Accurate modeling is of key importance for the model-based design of controlled systems. The overall system complexity can be kept limited by using simple component models that capture only the main characteristics, where smooth characteristics are preferred to avoid unnecessary irregularities in the design optimization and in the controlled signals. This paper presents the design of such control-oriented models to describe the power dissipation in a mechanical hybrid powertrain. The two key powertrain components are the Continuously Variable Transmission (CVT) for mechanical power transmission and a Flywheel System (FS) for kinetic energy storage. The power dissipation in these components are modeled by parametric functions, which are suitable to describe smooth characteristics in a relatively simple format with only a few coefficients. The functions are selected based on physical understanding of the systems, whereas the coefficients are identified from dedicated test rig experiments. Results show that the power dissipations are modeled very accurately for both the CVT and the FS, with a modeling error of less than 75 W for 80% of the operating conditions in a wide operating range between -25 kW and 38 kW. The CVT model is also validated under dynamic driving conditions, showing an overall error for the transmission efficiency of less than 1%.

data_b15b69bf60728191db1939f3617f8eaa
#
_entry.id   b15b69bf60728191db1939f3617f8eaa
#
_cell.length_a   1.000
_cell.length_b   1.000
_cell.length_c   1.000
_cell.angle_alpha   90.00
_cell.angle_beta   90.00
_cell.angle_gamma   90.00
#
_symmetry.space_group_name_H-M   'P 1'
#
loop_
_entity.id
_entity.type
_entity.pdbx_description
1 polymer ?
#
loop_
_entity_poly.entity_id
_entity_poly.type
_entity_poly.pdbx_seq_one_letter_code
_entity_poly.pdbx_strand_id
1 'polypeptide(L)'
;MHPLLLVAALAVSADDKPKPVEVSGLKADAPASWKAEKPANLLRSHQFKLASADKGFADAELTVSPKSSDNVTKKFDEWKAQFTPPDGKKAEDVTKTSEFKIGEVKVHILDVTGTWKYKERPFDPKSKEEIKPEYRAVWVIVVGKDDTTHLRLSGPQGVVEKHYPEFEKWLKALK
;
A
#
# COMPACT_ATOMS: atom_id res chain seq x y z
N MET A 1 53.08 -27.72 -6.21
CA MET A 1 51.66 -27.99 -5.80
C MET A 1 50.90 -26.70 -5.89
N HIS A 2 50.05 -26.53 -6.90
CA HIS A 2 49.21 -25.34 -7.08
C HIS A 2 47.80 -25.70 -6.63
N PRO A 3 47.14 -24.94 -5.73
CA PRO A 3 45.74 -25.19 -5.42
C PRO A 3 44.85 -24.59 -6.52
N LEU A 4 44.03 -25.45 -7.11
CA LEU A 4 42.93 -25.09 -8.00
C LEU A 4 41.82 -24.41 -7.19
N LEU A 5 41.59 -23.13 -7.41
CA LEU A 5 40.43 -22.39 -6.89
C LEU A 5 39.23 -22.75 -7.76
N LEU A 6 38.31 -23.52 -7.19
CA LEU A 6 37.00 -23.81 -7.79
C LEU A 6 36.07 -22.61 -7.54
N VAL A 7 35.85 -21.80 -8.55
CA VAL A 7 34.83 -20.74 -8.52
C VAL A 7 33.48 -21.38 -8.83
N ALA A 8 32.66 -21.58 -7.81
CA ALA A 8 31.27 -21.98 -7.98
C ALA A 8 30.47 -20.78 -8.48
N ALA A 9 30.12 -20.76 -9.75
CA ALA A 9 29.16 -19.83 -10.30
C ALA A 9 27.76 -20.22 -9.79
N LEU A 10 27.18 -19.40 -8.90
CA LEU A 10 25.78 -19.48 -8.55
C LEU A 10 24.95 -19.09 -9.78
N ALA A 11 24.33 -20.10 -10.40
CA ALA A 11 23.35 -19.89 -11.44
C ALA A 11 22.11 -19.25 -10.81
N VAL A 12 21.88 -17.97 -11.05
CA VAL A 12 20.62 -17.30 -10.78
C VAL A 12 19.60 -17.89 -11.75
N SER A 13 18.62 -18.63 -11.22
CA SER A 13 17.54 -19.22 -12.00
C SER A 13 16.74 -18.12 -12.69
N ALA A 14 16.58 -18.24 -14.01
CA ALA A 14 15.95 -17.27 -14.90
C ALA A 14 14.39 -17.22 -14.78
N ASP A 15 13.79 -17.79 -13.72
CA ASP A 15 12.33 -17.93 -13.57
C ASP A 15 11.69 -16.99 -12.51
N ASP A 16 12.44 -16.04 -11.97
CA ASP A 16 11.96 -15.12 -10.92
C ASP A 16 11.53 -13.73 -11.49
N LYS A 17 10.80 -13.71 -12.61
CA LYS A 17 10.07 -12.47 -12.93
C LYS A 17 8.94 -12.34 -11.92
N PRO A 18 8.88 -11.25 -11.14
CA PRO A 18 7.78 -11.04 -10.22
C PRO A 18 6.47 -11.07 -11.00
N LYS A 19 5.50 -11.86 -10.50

|Number of pages||14|
|Journal||Proceedings of the Institution of Mechanical Engineers. Part D : Journal of Automobile Engineering|
|Publication status||Published - 2014|